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Egypt: Religious Differences in a Post-Mubarak State PDF Print E-mail
Thursday, 25 April 2013 02:40

Human rights activists are growing increasingly concerned about religious persecution in Egypt. A new President assumed power in June 2012. However, religious violence continues, and in some cases has escalated, since. Censorship is also still at large.coptic_orthodox_cathedral_abbasyia_cairo

Coptic Orthodox Pope Tawadros II gave an “unprecedented condemnation” of the Islamist president on April 9 after two people were killed exiting a funeral service at Coptic St Mark Cathedral. Four Coptic Christians were being remembered at the service, the National Review reported. The four Copts were killed during a clash between Muslims in northern Cairo.

Coptic Christians make up the majority of Christians in Egypt and are an estimated 10 percent of the Egyptian population. Although Christianity is noted as one of the “divine religions” in Egypt’s penal code, Coptic Christians receive the most persecution of any religious group.

A mob of 200 Muslims “hurled fire bombs, live ammunition, tear gas, and rocks” at the Copts as the exited the evening funeral service, the National Review reported. Dozens of Copts were wounded. One Muslim died after “reportedly falling from a ladder, which he had climbed in order to destroy the Cathedral’s security camera.”

Police failed to respond initially. When they arrived, they either did nothing or joined the attacking Muslims. Multiple eyewitnesses reported police firing tear gas at the crowd of Copts. The attack went on for five hours. Pope Tawadros said President Mohamed Morsi promised he would “do everything to protect the St Mark Cathedral” during a previous phone conversation, the National Review reported.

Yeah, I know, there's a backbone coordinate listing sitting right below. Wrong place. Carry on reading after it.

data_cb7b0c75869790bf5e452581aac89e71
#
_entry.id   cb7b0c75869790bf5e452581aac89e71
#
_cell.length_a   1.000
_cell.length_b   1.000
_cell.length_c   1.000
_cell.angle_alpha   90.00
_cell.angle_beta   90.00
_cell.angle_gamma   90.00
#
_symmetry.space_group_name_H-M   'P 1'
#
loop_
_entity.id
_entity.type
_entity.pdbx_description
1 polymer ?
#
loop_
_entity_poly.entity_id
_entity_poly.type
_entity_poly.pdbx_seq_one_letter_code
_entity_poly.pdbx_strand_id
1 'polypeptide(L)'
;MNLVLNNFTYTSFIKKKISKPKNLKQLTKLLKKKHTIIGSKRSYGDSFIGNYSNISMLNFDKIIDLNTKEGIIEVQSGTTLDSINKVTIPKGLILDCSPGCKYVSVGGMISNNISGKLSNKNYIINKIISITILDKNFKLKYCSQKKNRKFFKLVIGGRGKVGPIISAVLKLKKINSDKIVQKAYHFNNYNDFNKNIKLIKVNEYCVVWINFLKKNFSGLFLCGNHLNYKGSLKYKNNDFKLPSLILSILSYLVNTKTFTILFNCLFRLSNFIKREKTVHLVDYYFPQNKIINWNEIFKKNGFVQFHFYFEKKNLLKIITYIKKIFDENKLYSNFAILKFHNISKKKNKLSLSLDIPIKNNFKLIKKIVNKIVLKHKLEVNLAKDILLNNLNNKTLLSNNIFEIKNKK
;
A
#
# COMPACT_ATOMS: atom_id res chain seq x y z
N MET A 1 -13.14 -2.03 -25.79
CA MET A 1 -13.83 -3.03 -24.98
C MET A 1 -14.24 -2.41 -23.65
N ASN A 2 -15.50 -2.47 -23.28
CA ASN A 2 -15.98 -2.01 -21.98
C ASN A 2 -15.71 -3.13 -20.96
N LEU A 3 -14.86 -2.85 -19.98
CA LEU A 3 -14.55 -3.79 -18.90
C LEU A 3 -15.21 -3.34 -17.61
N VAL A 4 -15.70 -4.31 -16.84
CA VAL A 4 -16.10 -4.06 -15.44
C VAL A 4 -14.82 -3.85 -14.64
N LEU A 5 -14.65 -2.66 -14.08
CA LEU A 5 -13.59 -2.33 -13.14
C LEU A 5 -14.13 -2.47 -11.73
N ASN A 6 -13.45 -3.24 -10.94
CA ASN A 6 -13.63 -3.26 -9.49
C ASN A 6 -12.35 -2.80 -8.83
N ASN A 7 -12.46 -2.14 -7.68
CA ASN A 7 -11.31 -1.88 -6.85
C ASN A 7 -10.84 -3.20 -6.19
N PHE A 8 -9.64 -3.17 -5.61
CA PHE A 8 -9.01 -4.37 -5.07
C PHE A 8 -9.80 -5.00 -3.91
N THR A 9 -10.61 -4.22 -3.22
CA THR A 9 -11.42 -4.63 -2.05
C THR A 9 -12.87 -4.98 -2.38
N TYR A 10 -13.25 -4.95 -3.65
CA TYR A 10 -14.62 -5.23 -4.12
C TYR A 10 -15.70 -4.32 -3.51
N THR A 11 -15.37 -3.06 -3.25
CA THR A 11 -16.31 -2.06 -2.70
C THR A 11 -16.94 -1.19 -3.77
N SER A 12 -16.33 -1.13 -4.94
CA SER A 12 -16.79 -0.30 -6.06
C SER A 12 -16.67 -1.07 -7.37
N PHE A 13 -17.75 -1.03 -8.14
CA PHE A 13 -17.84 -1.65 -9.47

“The church has been a national symbol for 2,000 years,” Tawadros said. “It has not been subjected to anything like this even during the darkest ages.”

Copts of all ages are subject to discrimination and violence. In the last two years, more than 500 Coptic Christian girls, mostly between the ages of 13 and 17 have been abducted and forced to convert to Islam, Voices of the Martyrs reported. These girls are raped, beaten, and forced to marry Islamic men.

Most recently, 13-year-old Girgis was drugged while taking a taxi home from school. She was held captive for nine days. Girgis was forced to wear a niqab and beaten when she refused to convert to Islam during her captivity. She was released when her captors, two Salafis Sheiks and an elderly woman, “became nervous after her family organized large demonstrations,” Voices of the Martyrs reported.

Abducting young Coptic women and forcing them to convert to Islam (often by marrying Muslim men) has been going on for decades, but there has been a dramatic spike since Mubarak was removed from power in 2011.

People opposing the current government are censored, or suffer consequences. Those who speak out against the government or Islam, even in a joking manner, are seen as a criminal. Egypt’s top prosecutor issued an arrest for Bassem Youssef on Monday, April 1 for insulting President Morsi and Islam on his satirical comedy show, El-Bernameg (The Program). El-Bernameg is modeled after the Daily Show and has earned Youssef the nickname, “Egypt’s Jon Stewart.”

The Egyptian courts dropped Youssef’s case Saturday April 6 after they had no interest in the Muslim Brotherhood’s attempt to ban El-Bernameg and the television station that broadcasts it. El-Bernameg has 30 million viewers.

This is one of many arrests targeting opposition activists, lawyers, and politicians in these last few weeks. There has been an increase in arrests over free speech issues since the Muslim Brotherhood took power last year. “This is the crackdown,” Human Rights Watch director Heba Morayef tells The Guardian.

Last Updated on Wednesday, 08 May 2013 19:22